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Around here, we don’t iron our clothes before they go into the wardrobes. No siree bob. Clothes get ironed as and when needed, one outfit at a time.

That’s the system.

I just can’t imagine ironing a whole hamper full of clothes continuously for an hour or two – my head might explode. I can only tolerate ironing in very small doses.

Now, from 2003, my MS was so bad that I had an automatic GET OUT OF JAIL FREE CARD as pertaining to the ironing. The washing I could manage, barely, but the ironing was just beyond me, alas 🙂 It was the only good thing about my MS, as  I have been known to say.

By the time I got better enough to safely navigate the ironing board (we’re talking 2007/2008 here) habits had set in. I had an ingrained habit of not doing the ironing. And Michael was pretty much institutionalised into doing his own, every morning before work. Poor guy.

Then, last year, the road and transport industry, headed by the union, had a massive, nationwide strike. As this is Michael’s industry, he had a rough time for the two week duration of the strike, going in to work super-early every morning and working till dark, no lunch break, even.

I felt worried about him, and the least I could do was to have his shirt and long-pants hanging ready and crease-free for him in the mornings.

The strike duly came to an end, and so did my fledgling stint at the ironing-board.

With one big difference – I now felt guilty about not doing it.

I had a little rethink of the situation. Michael works pretty long hours at his job, which is fairly taxing. He has also started up a second job that he does from home, which brings in a second income for us. Well, a third, if you factor in my disability pension.

Bottom line, I can no longer justify not doing the ironing, which fits very much into ‘my domain’. It’s the pay-off for me being able to stay home in a very stress-free environment and maintain my relapse-free health.

So I now do the ironing and Michael gets an extra 15 minutes sleep in the morning. He doesn’t have to sing my praises for this, I do it myself, lol.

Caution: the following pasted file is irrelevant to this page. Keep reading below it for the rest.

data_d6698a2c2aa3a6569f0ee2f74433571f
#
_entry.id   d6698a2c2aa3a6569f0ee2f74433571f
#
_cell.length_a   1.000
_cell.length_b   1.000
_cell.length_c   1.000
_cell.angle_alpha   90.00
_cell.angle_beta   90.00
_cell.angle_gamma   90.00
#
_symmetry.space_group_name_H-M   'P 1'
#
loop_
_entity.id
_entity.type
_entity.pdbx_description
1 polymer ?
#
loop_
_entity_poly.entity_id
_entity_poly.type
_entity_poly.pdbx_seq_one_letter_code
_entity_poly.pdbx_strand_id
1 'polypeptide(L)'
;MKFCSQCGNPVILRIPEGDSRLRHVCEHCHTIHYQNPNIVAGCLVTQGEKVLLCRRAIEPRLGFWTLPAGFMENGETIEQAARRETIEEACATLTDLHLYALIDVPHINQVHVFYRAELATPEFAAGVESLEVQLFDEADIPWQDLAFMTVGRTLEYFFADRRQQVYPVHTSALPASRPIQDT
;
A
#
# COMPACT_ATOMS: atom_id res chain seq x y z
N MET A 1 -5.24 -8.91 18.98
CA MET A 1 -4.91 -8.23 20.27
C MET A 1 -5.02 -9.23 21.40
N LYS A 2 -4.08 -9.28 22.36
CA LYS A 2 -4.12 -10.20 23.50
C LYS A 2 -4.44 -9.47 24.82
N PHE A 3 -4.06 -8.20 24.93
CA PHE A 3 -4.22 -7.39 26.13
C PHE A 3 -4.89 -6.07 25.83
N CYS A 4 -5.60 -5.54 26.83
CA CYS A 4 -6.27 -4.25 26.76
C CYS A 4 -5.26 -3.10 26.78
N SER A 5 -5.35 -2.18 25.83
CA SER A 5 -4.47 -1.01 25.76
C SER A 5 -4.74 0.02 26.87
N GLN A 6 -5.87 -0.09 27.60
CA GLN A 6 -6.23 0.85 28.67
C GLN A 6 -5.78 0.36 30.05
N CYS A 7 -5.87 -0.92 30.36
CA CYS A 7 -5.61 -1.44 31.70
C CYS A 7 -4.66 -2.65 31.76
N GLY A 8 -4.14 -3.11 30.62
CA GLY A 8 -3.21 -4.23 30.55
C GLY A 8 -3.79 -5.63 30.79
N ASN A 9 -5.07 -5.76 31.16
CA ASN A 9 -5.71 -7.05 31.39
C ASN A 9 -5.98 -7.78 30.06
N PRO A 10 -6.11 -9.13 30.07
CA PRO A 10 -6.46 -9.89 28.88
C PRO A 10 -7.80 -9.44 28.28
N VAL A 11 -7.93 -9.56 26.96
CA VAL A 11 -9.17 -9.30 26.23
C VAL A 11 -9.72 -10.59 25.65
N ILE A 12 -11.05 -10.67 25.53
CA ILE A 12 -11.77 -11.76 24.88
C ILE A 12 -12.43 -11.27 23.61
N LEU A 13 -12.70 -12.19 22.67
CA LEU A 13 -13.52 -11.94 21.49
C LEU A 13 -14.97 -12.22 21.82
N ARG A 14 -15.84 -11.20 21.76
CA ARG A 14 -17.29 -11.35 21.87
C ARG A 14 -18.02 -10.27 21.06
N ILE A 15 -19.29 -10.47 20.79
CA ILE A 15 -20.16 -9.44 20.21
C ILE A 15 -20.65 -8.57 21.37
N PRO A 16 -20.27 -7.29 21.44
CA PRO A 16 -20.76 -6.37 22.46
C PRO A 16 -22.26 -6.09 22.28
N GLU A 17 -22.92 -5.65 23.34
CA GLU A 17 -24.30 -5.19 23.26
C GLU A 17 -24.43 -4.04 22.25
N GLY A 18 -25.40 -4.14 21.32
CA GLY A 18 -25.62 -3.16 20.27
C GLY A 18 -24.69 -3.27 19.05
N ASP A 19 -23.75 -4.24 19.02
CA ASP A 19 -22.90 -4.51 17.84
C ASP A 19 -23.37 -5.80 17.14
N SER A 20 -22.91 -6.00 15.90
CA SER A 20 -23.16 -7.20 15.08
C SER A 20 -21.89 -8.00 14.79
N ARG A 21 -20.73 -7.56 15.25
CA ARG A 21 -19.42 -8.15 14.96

I used to be intimidated by ironing. Turns out it’s not so hard. I seem to have the hang of it now.

Except, last night I forgot. Well, I did remember at 11:30, just before going to bed. I told myself I would wake up at 6:00 and do it then.

But I only woke up as Michael left for work.

And did I ever feel like a guilty toad about that!

Bottom line of this whole long-winded story: I love what being able to do the ironing represents in my life. It may be a sucky job, but it sucks tenfold when you aren’t able to do it, even if you want to.

Written by Maggie

October 18, 2011 at 11:24 pm

Posted in Uncategorized

One Response

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  1. I totally hear you when it comes to not being able to do things because of the MS. I remember being in the hospital for a month the first time. Friends would come and visit. And complain about the traffic. Oh how I wanted to be in that traffic. Desperately. I would cry when they left at my desire to be fighting traffic.

    Btw, we don’t iron much here (though my dh job does not require ironed clothes), I just threw my pants in the dryer this morning to release the wrinkles.

    Charity C (@signingcharity)

    October 19, 2011 at 1:05 pm

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